Our Condo Building Has a Huge Roof. Why Aren’t More People Allowed on It?

Our Condo Building Has a Huge Roof. Why Aren’t More People Allowed on It?

Q: We have two lounges on the roof of our residential building, Hell's Kitchen, where I serve on the board. Residents use them and sometimes rent them out for private events. The building's proposal plans list maximum capacities for the lounges, but these appear to be too low – the rooms have double doors and double exits to allow for easy evacuation in an emergency. We were never told to put capacity limits on residents as is done in public places. How do we find out how many people can legally be in these lounges at one time?

A: For a rooftop lounge or patio to be legal, it must be listed on the building's certificate of occupancy, along with the purpose of the space, maximum number of people allowed, and load limits. You can find your building's certificate of occupancy on the Department of Buildings website under Building Information System or on DOB NOW for certificates issued from February 2021.

(If your building was built before 1938, the year New York City began requiring the certificates, you can ask the building department to make sure it's legal with a Letter of No Objection.)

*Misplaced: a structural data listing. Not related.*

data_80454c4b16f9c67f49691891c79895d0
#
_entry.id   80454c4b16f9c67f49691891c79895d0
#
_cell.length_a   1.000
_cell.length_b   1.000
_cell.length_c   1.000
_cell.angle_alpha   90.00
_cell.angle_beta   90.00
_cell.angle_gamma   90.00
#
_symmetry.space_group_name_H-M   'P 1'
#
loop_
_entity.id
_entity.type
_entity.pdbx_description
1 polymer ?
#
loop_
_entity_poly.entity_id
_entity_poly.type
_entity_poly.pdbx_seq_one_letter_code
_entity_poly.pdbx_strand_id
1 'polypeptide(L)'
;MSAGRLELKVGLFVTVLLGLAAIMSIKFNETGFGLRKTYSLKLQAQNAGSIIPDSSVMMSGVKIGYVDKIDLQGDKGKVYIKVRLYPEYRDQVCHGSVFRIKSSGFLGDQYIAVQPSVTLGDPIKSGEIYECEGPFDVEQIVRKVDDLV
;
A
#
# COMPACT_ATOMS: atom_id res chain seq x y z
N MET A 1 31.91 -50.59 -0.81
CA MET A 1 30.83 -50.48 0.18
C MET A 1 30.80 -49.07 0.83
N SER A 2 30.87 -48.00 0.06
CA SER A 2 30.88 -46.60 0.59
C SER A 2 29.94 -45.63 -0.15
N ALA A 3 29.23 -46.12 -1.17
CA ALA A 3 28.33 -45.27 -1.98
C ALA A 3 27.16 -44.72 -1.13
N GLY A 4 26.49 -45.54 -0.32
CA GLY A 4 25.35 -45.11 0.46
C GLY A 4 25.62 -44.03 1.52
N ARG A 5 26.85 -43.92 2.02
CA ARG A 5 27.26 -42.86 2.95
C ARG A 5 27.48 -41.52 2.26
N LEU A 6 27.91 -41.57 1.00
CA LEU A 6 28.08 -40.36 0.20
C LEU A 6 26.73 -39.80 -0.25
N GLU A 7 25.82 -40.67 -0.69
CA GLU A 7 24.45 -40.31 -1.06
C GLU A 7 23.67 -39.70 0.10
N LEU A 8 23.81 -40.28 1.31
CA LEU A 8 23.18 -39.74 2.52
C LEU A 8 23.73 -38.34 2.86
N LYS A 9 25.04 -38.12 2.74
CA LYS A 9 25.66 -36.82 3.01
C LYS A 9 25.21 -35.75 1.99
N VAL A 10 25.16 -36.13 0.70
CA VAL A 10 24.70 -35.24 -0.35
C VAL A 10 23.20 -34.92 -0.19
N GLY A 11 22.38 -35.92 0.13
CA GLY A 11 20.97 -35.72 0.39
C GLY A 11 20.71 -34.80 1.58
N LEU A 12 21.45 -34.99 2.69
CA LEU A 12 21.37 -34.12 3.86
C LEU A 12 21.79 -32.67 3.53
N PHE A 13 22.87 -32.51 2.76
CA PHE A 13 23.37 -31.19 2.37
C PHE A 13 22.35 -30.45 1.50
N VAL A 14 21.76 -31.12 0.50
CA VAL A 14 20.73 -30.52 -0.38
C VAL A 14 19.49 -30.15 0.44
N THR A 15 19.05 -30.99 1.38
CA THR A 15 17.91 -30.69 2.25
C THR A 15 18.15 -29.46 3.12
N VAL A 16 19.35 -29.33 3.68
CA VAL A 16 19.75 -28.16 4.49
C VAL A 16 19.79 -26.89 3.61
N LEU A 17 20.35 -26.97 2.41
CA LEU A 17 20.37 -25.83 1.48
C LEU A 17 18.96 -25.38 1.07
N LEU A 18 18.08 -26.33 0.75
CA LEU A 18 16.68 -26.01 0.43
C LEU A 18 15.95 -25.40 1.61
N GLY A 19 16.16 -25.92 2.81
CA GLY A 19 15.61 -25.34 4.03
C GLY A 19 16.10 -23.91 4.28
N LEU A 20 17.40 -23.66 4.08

The city determines maximum occupancy based on a number of factors. This includes dividing the square footage by the occupant load factor listed in Chapter 10 of the city's building code. For safety reasons, the formula typically results in a lower capacity for an attic space compared to a similar interior space. Another factor is the width of the stairs to allow for quicker exit in an emergency.

A rooftop capacity of more than 74 people will most likely require a gathering place certificate, which brings with it additional fire safety requirements and potentially higher insurance costs, said David Maggiotto, deputy press secretary for the Ministry of Construction.

It's possible that the limits listed in your bid plans are actually lower than city regulations allow. Perhaps years ago the board wanted to keep activity and noise on the roof to a minimum or avoid the costs associated with the city's meeting location requirements.

“The board has the right to be restrictive,” said Bruce Cholst, a partner who practices real estate law at Herrick in Manhattan.

If your rooftop lounge is not permitted, you can hire an architect or engineer to draw plans for the space and have them approved by the city. After construction, a new certificate of occupancy can be issued for your building, which also includes the roof lounge.

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